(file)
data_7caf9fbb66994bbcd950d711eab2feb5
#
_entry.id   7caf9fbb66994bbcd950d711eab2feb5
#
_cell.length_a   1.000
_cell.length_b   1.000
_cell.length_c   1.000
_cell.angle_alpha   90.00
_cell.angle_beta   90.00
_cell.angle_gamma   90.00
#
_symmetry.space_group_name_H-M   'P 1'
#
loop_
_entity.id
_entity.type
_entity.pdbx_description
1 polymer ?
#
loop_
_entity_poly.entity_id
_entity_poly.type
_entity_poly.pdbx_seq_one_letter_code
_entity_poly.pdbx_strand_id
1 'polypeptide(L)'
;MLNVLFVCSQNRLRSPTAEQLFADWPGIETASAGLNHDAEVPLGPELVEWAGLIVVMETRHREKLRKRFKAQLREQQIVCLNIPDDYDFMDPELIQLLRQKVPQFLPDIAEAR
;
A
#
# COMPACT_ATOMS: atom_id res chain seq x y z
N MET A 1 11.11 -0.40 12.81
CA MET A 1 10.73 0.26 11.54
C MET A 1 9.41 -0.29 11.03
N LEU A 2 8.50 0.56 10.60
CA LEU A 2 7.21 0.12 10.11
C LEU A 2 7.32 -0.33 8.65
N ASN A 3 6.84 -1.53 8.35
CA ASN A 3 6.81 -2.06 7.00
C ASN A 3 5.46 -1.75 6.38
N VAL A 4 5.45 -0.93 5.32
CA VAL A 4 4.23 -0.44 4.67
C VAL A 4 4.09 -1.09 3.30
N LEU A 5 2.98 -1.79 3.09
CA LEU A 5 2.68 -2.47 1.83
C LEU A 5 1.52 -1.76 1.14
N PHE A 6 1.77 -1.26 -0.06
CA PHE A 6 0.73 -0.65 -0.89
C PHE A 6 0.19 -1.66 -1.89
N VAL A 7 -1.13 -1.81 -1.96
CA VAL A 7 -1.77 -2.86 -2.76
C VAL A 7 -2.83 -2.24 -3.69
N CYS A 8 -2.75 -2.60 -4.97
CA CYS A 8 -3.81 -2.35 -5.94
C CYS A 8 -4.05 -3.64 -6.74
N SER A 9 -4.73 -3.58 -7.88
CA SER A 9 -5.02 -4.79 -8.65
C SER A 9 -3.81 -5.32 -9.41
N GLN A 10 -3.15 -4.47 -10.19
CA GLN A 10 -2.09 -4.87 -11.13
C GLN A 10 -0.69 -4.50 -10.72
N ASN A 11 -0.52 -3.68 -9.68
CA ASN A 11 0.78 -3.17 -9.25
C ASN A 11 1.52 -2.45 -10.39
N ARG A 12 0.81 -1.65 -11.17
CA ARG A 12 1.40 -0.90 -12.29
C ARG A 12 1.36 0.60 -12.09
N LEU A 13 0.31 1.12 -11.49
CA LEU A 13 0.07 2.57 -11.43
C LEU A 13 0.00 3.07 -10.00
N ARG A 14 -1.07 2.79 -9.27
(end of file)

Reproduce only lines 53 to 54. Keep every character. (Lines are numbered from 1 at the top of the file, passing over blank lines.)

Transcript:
CA CYS A 8 -3.81 -2.35 -5.94
C CYS A 8 -4.05 -3.64 -6.74